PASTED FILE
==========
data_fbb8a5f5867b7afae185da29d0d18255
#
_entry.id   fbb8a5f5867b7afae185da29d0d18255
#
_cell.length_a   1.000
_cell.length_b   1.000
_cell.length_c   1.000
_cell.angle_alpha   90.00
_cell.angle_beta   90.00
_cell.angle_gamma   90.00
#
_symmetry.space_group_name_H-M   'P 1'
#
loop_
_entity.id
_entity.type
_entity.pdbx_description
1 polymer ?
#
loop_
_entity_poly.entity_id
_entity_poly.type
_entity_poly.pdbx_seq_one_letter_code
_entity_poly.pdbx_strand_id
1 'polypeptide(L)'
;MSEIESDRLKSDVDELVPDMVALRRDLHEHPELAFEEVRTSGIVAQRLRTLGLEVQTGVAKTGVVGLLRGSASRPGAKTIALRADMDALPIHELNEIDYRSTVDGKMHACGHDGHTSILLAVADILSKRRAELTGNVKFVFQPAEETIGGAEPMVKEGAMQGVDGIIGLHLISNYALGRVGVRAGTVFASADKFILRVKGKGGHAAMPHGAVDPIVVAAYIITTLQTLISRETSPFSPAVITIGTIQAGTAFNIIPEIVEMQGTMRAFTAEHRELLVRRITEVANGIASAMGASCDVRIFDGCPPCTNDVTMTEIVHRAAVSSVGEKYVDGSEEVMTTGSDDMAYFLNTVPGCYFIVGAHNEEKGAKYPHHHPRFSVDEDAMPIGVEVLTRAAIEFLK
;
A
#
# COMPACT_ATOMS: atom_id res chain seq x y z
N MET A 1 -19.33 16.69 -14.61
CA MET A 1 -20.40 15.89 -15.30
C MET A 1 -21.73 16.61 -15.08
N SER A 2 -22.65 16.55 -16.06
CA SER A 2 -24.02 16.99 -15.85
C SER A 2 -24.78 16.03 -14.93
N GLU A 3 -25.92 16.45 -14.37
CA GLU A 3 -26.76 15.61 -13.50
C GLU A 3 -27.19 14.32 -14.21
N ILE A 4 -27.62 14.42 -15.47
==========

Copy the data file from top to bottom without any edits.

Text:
data_fbb8a5f5867b7afae185da29d0d18255
#
_entry.id   fbb8a5f5867b7afae185da29d0d18255
#
_cell.length_a   1.000
_cell.length_b   1.000
_cell.length_c   1.000
_cell.angle_alpha   90.00
_cell.angle_beta   90.00
_cell.angle_gamma   90.00
#
_symmetry.space_group_name_H-M   'P 1'
#
loop_
_entity.id
_entity.type
_entity.pdbx_description
1 polymer ?
#
loop_
_entity_poly.entity_id
_entity_poly.type
_entity_poly.pdbx_seq_one_letter_code
_entity_poly.pdbx_strand_id
1 'polypeptide(L)'
;MSEIESDRLKSDVDELVPDMVALRRDLHEHPELAFEEVRTSGIVAQRLRTLGLEVQTGVAKTGVVGLLRGSASRPGAKTIALRADMDALPIHELNEIDYRSTVDGKMHACGHDGHTSILLAVADILSKRRAELTGNVKFVFQPAEETIGGAEPMVKEGAMQGVDGIIGLHLISNYALGRVGVRAGTVFASADKFILRVKGKGGHAAMPHGAVDPIVVAAYIITTLQTLISRETSPFSPAVITIGTIQAGTAFNIIPEIVEMQGTMRAFTAEHRELLVRRITEVANGIASAMGASCDVRIFDGCPPCTNDVTMTEIVHRAAVSSVGEKYVDGSEEVMTTGSDDMAYFLNTVPGCYFIVGAHNEEKGAKYPHHHPRFSVDEDAMPIGVEVLTRAAIEFLK
;
A
#
# COMPACT_ATOMS: atom_id res chain seq x y z
N MET A 1 -19.33 16.69 -14.61
CA MET A 1 -20.40 15.89 -15.30
C MET A 1 -21.73 16.61 -15.08
N SER A 2 -22.65 16.55 -16.06
CA SER A 2 -24.02 16.99 -15.85
C SER A 2 -24.78 16.03 -14.93
N GLU A 3 -25.92 16.45 -14.37
CA GLU A 3 -26.76 15.61 -13.50
C GLU A 3 -27.19 14.32 -14.21
N ILE A 4 -27.62 14.42 -15.47